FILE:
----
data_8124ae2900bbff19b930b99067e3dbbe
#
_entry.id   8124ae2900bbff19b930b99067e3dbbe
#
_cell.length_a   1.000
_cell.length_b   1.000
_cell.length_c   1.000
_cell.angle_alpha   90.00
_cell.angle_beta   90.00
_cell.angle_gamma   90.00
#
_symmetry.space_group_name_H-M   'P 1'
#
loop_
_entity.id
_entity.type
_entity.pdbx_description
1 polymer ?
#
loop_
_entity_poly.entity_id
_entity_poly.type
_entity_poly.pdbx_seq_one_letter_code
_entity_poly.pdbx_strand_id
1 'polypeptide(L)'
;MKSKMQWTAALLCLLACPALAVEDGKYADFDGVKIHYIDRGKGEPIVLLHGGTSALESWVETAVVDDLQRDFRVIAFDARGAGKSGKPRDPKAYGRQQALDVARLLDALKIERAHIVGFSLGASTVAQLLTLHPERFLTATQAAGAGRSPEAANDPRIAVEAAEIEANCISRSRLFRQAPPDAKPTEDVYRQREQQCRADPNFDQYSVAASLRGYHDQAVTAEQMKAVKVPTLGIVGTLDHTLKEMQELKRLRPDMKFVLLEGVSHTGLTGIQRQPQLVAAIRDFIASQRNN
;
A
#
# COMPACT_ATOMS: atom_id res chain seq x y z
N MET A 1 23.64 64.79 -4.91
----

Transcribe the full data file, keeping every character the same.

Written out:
data_8124ae2900bbff19b930b99067e3dbbe
#
_entry.id   8124ae2900bbff19b930b99067e3dbbe
#
_cell.length_a   1.000
_cell.length_b   1.000
_cell.length_c   1.000
_cell.angle_alpha   90.00
_cell.angle_beta   90.00
_cell.angle_gamma   90.00
#
_symmetry.space_group_name_H-M   'P 1'
#
loop_
_entity.id
_entity.type
_entity.pdbx_description
1 polymer ?
#
loop_
_entity_poly.entity_id
_entity_poly.type
_entity_poly.pdbx_seq_one_letter_code
_entity_poly.pdbx_strand_id
1 'polypeptide(L)'
;MKSKMQWTAALLCLLACPALAVEDGKYADFDGVKIHYIDRGKGEPIVLLHGGTSALESWVETAVVDDLQRDFRVIAFDARGAGKSGKPRDPKAYGRQQALDVARLLDALKIERAHIVGFSLGASTVAQLLTLHPERFLTATQAAGAGRSPEAANDPRIAVEAAEIEANCISRSRLFRQAPPDAKPTEDVYRQREQQCRADPNFDQYSVAASLRGYHDQAVTAEQMKAVKVPTLGIVGTLDHTLKEMQELKRLRPDMKFVLLEGVSHTGLTGIQRQPQLVAAIRDFIASQRNN
;
A
#
# COMPACT_ATOMS: atom_id res chain seq x y z
N MET A 1 23.64 64.79 -4.91